This Trinitarian pattern…keeps alive an obsolete, parochial perception of cosmic history in which humans were created shortly after the beginning of the earth and the Christian experience of Christ is at the center, with a couple of millennia to go before the “end.” What does this mean when we now know of an eighteen-billion-year process of cosmogenesis and a five-billion year gestation of the planet earth, in which homo sapiens occupy a tiny, recent moment of only some 100,000 years? What do beliefs such as that humans are the sole “image of God” mean in this vastly enlarged perspective?
~Rosemary Radford Ruether
Any theology that seeks to answer any questions today must be willing to take into account the various other disciplines as talking partners in the development of a postmodern or post-postmodern theology. If so, theology just becomes arrogant, precisely because its statements are void of interaction with the rest of the world. It seeks to give answers which are not to the questions humanity is asking. Theology springs from the interplay of life realized and reflection of it in the religious life, strengthening or even changing religious dogma. In the quote above, we see just this. Reuther inquires about the the starting point of theology as well as how theology should be discussed in light of new findings in science, history, etc., etc.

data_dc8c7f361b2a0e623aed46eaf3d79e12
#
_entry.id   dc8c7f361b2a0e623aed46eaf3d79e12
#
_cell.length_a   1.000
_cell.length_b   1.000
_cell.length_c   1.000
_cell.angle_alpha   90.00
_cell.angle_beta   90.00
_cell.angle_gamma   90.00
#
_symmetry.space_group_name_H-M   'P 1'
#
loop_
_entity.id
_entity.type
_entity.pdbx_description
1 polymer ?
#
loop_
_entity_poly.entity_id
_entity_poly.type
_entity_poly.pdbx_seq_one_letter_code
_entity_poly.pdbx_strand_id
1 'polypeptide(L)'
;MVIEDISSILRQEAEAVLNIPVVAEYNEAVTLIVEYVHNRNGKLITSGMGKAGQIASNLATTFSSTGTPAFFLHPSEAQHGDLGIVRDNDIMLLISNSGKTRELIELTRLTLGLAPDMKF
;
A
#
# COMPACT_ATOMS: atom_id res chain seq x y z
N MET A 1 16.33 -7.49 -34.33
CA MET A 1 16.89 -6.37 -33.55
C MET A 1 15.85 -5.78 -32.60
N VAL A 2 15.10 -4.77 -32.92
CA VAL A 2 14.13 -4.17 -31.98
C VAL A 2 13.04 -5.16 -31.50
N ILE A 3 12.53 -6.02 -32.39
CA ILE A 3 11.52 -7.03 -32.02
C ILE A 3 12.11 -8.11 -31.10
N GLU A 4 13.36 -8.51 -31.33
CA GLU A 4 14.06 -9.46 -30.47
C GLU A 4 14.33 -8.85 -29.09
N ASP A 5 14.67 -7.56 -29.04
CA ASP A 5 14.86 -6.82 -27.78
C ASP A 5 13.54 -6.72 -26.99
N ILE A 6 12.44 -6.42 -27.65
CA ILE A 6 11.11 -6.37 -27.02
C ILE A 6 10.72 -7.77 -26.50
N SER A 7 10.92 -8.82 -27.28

For some this would be an atrocity, rethinking theological dogma. But if it no longer applies to the realities of the present world, then what shall we do? If it stifles religious life in which develops life itself, then what is its purpose (Whitehead, Religion in the Making, 137)? It creates evil rather than good.